While training Rocky Mountain pine bonsai is finicky, actually caring for Rocky Mountain pine is much easier. Thanks to its hardy nature, you shouldn’t have too much trouble providing the right conditions for a healthy, mature Rocky Mountain pine bonsai.


During the spring, summer, and fall, pine trees need a lot of light. Place Rocky Mountain pine bonsai in the sunniest location available, preferably somewhere with full sun. The tree needles actually grow longer when pines don’t get enough sunlight, so more sun will keep your bonsai more proportional.

Temperature and Humidity

Pine bonsai cannot be grown indoors because the temperature is too different from its native environment. Rocky Mountain pine bonsai can handle the heat during the summer, and while they are frost-tolerant, it’s best to shelter them from severe winter weather; being planted in a pot rather than in the ground makes this hardy mountain pine more vulnerable to freezing temperatures than it would be otherwise.


For best results, pine bonsai need well-draining potting soil. Generally, commercial bonsai soil works well. Pines do prefer slightly acidic soil with a pH between 5.5 and 6.5, but most commercial soil mixes for bonsai fall within this range anyway.


While Rocky Mountain pine bonsai require consistent moisture, they also don’t want to sit in water. This is why well-draining soil is important. Plan to water your bonsai when the top 1 to 2 inches of the soil has dried out. You’ll need to water more often as the weather gets hotter.


Rocky Mountain pine naturally survives in an environment with poor-quality soil, though you will see some benefit from light applications of fertilizer for Rocky Mountain pine bonsai. During the growing season, apply a balanced fertilizer to your bonsai each week. Start at half the recommended strength at first; you can always add more later if needed, but this hardy pine species probably won’t need the additional fertilizer.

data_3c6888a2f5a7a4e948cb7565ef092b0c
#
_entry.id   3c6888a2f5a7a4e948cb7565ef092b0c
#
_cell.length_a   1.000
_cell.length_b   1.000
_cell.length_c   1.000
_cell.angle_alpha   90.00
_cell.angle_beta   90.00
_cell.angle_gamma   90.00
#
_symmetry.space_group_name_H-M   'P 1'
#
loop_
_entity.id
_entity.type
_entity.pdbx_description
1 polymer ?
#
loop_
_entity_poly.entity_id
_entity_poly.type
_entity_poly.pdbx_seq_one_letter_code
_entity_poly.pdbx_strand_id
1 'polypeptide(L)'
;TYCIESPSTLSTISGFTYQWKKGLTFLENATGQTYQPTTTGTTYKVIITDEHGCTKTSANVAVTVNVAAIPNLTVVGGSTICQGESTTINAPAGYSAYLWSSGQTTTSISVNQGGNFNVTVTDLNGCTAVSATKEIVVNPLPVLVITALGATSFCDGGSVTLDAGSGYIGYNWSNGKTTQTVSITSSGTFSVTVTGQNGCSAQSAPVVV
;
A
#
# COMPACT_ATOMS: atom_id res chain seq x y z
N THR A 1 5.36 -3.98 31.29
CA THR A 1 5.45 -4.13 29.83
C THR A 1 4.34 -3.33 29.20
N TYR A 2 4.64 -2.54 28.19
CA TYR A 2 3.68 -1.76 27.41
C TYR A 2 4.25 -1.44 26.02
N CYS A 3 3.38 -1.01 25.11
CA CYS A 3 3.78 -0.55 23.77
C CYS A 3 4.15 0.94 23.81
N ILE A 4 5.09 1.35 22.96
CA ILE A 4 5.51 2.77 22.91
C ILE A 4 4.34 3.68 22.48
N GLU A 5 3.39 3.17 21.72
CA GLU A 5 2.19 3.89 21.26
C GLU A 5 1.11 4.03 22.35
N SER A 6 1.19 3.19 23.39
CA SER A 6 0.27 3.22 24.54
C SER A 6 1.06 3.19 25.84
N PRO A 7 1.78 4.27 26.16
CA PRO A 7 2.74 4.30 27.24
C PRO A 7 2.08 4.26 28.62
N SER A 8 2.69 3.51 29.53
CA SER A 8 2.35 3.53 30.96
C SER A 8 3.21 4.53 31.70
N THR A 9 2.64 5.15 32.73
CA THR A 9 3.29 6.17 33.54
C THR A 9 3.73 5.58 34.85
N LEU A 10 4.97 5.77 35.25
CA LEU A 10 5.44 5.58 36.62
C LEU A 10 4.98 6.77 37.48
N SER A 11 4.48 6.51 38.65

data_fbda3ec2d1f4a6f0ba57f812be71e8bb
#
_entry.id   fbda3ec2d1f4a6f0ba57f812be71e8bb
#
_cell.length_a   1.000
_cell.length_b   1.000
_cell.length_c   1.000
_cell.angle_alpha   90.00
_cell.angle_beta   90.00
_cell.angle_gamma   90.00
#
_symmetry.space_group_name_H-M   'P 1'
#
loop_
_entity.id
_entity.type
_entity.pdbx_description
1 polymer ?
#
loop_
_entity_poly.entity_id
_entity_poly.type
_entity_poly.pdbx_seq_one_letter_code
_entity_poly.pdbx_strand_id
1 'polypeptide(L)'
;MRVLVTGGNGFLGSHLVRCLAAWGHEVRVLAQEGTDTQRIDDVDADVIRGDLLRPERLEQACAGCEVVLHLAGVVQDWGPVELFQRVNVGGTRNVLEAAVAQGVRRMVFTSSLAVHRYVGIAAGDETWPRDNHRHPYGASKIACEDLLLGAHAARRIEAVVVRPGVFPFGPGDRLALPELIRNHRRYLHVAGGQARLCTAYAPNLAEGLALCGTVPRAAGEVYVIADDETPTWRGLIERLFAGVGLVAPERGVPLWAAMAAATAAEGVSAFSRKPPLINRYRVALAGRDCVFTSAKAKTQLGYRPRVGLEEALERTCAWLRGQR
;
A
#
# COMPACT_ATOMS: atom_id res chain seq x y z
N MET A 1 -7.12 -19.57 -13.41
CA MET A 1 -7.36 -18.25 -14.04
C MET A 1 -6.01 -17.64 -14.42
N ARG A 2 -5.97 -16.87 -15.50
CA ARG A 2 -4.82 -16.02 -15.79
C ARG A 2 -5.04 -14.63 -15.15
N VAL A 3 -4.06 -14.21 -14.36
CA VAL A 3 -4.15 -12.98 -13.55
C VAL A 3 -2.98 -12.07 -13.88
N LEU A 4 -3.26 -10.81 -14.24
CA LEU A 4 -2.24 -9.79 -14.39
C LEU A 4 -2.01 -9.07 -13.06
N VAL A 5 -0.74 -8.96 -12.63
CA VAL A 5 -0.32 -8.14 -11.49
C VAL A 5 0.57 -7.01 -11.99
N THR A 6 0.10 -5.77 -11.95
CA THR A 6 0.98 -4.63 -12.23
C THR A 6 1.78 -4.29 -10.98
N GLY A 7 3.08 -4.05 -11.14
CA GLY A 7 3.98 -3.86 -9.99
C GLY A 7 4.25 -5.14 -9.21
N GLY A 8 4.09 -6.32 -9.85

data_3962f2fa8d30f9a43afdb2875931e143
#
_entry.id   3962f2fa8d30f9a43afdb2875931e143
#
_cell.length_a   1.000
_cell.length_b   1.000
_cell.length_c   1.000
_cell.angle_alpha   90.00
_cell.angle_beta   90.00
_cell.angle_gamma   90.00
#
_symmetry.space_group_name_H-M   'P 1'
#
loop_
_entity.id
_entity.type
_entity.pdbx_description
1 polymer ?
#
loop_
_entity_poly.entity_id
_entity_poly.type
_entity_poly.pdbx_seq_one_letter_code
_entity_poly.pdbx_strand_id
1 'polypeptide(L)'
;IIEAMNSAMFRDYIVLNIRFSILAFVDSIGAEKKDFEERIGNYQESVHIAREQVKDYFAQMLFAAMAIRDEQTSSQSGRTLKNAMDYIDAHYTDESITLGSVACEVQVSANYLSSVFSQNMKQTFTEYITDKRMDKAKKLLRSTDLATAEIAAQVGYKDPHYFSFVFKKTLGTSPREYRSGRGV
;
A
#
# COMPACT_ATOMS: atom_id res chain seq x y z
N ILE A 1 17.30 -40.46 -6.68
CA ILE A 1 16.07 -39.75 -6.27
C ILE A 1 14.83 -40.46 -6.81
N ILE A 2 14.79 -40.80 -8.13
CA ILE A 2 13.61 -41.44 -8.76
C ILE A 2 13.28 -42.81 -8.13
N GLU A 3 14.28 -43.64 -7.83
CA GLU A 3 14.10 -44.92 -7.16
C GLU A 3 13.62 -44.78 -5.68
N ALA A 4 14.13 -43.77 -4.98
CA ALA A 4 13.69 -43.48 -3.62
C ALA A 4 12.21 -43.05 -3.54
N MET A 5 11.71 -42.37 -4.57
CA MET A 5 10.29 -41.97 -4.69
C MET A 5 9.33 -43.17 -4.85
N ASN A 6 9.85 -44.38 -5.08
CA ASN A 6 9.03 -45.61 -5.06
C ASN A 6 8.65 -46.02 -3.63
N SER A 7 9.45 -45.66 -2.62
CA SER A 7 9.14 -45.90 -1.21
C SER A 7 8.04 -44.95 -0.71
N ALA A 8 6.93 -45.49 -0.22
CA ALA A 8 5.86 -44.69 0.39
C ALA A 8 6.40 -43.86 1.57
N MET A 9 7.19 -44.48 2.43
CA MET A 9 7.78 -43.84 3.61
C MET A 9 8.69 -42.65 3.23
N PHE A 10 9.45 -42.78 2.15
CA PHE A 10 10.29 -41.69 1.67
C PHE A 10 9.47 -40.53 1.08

Potting and Repotting

While some bonsai need frequent repotting, pine bonsai don’t need repotting quite this often. Depending on the maturity of your Rocky Mountain pine bonsai, you only need to repot every 2 to 5 years. Older bonsai plants need to be repotted less often than young bonsai.

Repotting is necessary from time to time, both to refresh the soil and to prevent the bonsai from becoming root-bound. When repotting, you can trim up to ⅓ of the root ball.

You won’t always need to select a larger container for your bonsai, but when it comes time to move to a new container, make sure the new pot has adequate drainage.

Common Pests/Diseases

Pine bonsai can fall prey to several common pests and diseases. The most common disease that affects Rocky Mountain pine trees is root rot, which usually occurs as a result of overwatering or a lack of good drainage.

The pests that affect pine bonsai are common ones like aphids, spider mites, and scales. These pests can be treated before they do too much damage to your Rocky Mountain pine bonsai.

Other Varieties of Pine to Bonsai

With more than 120 species, trees in the genus Pinus have many different attributes. The majority of species within this genus are able to be bonsai, however, some species are more popular as bonsai than others.

Here are a few notable varieties you might be interested in.

Pinus mugo (Mountain pine)

This variety is particularly hardy and is unbothered by bad weather or extreme changes in temperature. Mountain pine also has beautiful purple flowers.

Pinus parviflora (Japanese white pine)

This variety is sought after by bonsai lovers because of its unique white foliage.

Pinus sylvestris (Scot pine)

This variety is one of the easier pine species to bonsai. Japanese white pine is fairly easy to shape and doesn’t lose its foliage as readily when stressed.

Pinus thunbergii (Japanese black pine)

This variety is a classic bonsai species. Bonsai enthusiasts who want to honor the origins of bonsai typically prize this pine. However, it’s not an easy pine species to keep as bonsai.

Rocky Mountain Pine Bonsai FAQ

FAQ: Is Rocky Mountain pine bonsai toxic to cats or dogs?

Pine tree needles and sap can be mildly toxic to cats, so it’s best to keep cats who are tempted to play with plants away from your bonsai. Pine trees can also cause dogs to throw up if ingested. But since pine bonsai should be kept outdoors, they don’t pose a risk to most cats or dogs.